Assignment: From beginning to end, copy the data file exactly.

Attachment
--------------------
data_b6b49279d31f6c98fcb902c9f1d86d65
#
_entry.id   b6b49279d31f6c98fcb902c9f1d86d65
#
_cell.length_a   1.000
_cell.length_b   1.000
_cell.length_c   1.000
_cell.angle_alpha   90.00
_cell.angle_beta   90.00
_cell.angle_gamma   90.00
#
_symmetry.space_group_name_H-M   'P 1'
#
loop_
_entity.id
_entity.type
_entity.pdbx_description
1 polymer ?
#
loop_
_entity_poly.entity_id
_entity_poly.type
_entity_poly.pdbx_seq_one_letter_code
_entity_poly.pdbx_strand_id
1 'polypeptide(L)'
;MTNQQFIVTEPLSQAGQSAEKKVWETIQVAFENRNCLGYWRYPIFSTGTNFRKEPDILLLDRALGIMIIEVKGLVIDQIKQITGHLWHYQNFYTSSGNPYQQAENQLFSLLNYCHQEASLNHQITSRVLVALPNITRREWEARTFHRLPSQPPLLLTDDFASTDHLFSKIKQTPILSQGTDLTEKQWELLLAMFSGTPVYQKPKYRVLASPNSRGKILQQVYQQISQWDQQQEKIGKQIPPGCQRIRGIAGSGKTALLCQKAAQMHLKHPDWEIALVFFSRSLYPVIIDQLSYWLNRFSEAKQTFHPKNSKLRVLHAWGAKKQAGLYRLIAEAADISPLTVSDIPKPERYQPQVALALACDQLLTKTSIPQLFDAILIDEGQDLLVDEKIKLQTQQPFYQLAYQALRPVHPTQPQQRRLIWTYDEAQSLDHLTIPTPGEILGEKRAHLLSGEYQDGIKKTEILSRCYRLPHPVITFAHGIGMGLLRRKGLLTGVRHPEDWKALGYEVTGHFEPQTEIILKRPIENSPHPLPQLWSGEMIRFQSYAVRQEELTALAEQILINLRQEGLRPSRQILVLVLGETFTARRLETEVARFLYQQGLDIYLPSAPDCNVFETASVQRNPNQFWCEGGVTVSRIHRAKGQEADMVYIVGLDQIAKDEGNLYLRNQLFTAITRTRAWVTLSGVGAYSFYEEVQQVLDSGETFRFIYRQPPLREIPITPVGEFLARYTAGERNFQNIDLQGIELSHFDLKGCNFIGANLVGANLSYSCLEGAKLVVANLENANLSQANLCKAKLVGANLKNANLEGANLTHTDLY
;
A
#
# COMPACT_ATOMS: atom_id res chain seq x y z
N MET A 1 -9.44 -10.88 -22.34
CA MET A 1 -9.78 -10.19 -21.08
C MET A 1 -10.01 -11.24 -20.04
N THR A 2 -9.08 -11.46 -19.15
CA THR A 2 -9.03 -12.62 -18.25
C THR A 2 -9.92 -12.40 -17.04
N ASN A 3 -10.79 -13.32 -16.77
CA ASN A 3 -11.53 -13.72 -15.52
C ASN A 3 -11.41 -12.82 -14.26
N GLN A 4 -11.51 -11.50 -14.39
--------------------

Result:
data_b6b49279d31f6c98fcb902c9f1d86d65
#
_entry.id   b6b49279d31f6c98fcb902c9f1d86d65
#
_cell.length_a   1.000
_cell.length_b   1.000
_cell.length_c   1.000
_cell.angle_alpha   90.00
_cell.angle_beta   90.00
_cell.angle_gamma   90.00
#
_symmetry.space_group_name_H-M   'P 1'
#
loop_
_entity.id
_entity.type
_entity.pdbx_description
1 polymer ?
#
loop_
_entity_poly.entity_id
_entity_poly.type
_entity_poly.pdbx_seq_one_letter_code
_entity_poly.pdbx_strand_id
1 'polypeptide(L)'
;MTNQQFIVTEPLSQAGQSAEKKVWETIQVAFENRNCLGYWRYPIFSTGTNFRKEPDILLLDRALGIMIIEVKGLVIDQIKQITGHLWHYQNFYTSSGNPYQQAENQLFSLLNYCHQEASLNHQITSRVLVALPNITRREWEARTFHRLPSQPPLLLTDDFASTDHLFSKIKQTPILSQGTDLTEKQWELLLAMFSGTPVYQKPKYRVLASPNSRGKILQQVYQQISQWDQQQEKIGKQIPPGCQRIRGIAGSGKTALLCQKAAQMHLKHPDWEIALVFFSRSLYPVIIDQLSYWLNRFSEAKQTFHPKNSKLRVLHAWGAKKQAGLYRLIAEAADISPLTVSDIPKPERYQPQVALALACDQLLTKTSIPQLFDAILIDEGQDLLVDEKIKLQTQQPFYQLAYQALRPVHPTQPQQRRLIWTYDEAQSLDHLTIPTPGEILGEKRAHLLSGEYQDGIKKTEILSRCYRLPHPVITFAHGIGMGLLRRKGLLTGVRHPEDWKALGYEVTGHFEPQTEIILKRPIENSPHPLPQLWSGEMIRFQSYAVRQEELTALAEQILINLRQEGLRPSRQILVLVLGETFTARRLETEVARFLYQQGLDIYLPSAPDCNVFETASVQRNPNQFWCEGGVTVSRIHRAKGQEADMVYIVGLDQIAKDEGNLYLRNQLFTAITRTRAWVTLSGVGAYSFYEEVQQVLDSGETFRFIYRQPPLREIPITPVGEFLARYTAGERNFQNIDLQGIELSHFDLKGCNFIGANLVGANLSYSCLEGAKLVVANLENANLSQANLCKAKLVGANLKNANLEGANLTHTDLY
;
A
#
# COMPACT_ATOMS: atom_id res chain seq x y z
N MET A 1 -9.44 -10.88 -22.34
CA MET A 1 -9.78 -10.19 -21.08
C MET A 1 -10.01 -11.24 -20.04
N THR A 2 -9.08 -11.46 -19.15
CA THR A 2 -9.03 -12.62 -18.25
C THR A 2 -9.92 -12.40 -17.04
N ASN A 3 -10.79 -13.32 -16.77
CA ASN A 3 -11.53 -13.72 -15.52
C ASN A 3 -11.41 -12.82 -14.26
N GLN A 4 -11.51 -11.50 -14.39